Major pro-Israel giver funds ‘Jihad Watch’

Group opposing Ground Zero mosque is organizing rally on the 9th anniversary of the September 11 terror attacks.

Ground Zero rally 311 (photo credit: AP Photo/Seth Wenig)
Ground Zero rally 311
(photo credit: AP Photo/Seth Wenig)
WASHINGTON - A woman who with her husband has contributed large sums to pro-Israel and Jewish groups is the principal funder of the group that has taken the lead in opposing an Islamic center in lower Manhattan.
Jihad Watch, the group that is organizing a rally against the planned Islamic center timed for the ninth anniversary of the Sept. 11 2001 attacks -  the center is planned for within three blocks of the site of the attacks - is funded by Freedom Center, a conservative group based in Los Angeles.
An investigative report appearing on the online version of Politico on Saturday says that it has confirmed that the "lion's share" of the $920,000 funneled through Freedom Center to Jihad Watch over the last three years originated with Joyce Chernick.
Aubrey and Joyce Chernick, Politico reported, have over the years contributed to, among other groups, the Jewish Federation Council of Greater Los Angeles; the Anti-Defamation League; the Zionist Organization of America; MEMRI, a group that distributes translations of inflammatory Arabic language material; the Investigative Project on Terrorism, a group that tracks what it depicts as the threat of radical Islam;  the American Jewish Congress; CAMERA, a group that tracks what it says is anti-Israel bias in the media; the Central Fund for Israel, a clearinghouse for moneys directed to pro-settler groups; and a number of conservative think tanks.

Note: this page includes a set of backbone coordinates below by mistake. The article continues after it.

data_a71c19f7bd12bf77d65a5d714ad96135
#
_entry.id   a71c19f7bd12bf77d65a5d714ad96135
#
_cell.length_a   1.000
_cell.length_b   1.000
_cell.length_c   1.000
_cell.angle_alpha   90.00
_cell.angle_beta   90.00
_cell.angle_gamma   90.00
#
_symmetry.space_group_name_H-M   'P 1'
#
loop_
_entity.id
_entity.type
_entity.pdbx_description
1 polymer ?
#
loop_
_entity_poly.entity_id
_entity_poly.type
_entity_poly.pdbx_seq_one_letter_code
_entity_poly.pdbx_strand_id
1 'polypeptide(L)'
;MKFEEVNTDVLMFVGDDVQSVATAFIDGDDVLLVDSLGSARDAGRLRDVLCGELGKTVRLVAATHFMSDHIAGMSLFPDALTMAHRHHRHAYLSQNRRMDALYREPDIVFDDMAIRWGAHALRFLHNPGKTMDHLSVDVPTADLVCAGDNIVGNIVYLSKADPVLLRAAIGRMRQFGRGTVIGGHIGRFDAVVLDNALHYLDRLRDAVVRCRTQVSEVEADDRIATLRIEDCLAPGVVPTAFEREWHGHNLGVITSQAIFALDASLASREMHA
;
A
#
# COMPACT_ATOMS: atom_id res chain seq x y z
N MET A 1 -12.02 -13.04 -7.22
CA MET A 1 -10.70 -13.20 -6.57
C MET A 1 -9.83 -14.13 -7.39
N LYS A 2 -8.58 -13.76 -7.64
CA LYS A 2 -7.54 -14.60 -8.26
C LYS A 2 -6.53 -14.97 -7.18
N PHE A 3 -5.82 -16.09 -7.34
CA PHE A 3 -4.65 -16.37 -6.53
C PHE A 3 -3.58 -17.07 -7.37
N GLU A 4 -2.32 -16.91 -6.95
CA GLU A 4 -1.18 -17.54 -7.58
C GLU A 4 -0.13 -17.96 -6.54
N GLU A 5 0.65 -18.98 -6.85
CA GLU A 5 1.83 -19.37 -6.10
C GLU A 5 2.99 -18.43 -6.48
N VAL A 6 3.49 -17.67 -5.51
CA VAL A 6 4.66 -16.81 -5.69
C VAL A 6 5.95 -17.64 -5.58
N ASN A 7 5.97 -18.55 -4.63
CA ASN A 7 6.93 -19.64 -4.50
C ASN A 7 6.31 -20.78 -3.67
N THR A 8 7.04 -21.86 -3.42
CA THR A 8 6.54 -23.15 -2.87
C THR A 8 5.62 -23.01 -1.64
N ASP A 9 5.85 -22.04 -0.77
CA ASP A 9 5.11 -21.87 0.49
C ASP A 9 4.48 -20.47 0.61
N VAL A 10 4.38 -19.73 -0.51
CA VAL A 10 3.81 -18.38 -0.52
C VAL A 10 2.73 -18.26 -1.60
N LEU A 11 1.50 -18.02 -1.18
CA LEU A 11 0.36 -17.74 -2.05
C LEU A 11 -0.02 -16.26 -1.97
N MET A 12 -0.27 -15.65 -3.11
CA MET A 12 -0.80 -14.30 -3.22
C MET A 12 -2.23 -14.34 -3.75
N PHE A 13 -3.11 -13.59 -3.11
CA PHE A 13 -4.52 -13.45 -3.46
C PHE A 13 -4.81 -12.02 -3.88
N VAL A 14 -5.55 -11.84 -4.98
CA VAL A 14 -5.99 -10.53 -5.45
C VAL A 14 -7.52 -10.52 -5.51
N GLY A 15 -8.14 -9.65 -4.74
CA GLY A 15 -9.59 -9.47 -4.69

Aubrey Chernick, additionally, was at one time a trustee of the Washington Institute for Near East Policy.
A number of these groups, including the Investigative Project, the ADL and the ZOA, have positioned themselves as opposed to the Islamic center. Other Jewish groups, led by the Reform movement, have been outspoken in supporting the center.
Jihad Watch, founded by Robert Spencer, has in recent months taken on board Pamela Geller, the New York-based blogger who launched efforts to stop the center's building.
Jihad Watch leads those groups that contend that the Imam Feisal Abdul Rauf, who founded the Cordoba Initiative -- the organization behind the planned center -- is not, as he and a number of Jewish backers claim, a moderate attempting to bridge divides, but is instead a radical.
Rauf has spoken overseas on behalf of the U.S. State Department, under the Obama and Bush administrations, and has described the United States as a nation whose freedoms benefit Muslims.
He also eulogized Daniel Pearl, the Jewish journalist murdered in 2002 by Pakistani Islamists, by saying that such victims demand a response from Muslims that they, too, are Jews.
He has refused to outright condemn Hamas, the terrorist group controlling the Gaza Strip, and has among his associates some prominent Saudi Arabians.
The Islamic center's opponents, led by Jihad Watch, have demanded an accounting of the proposed center's donors, although Rauf has of yet barely raised funds for the center.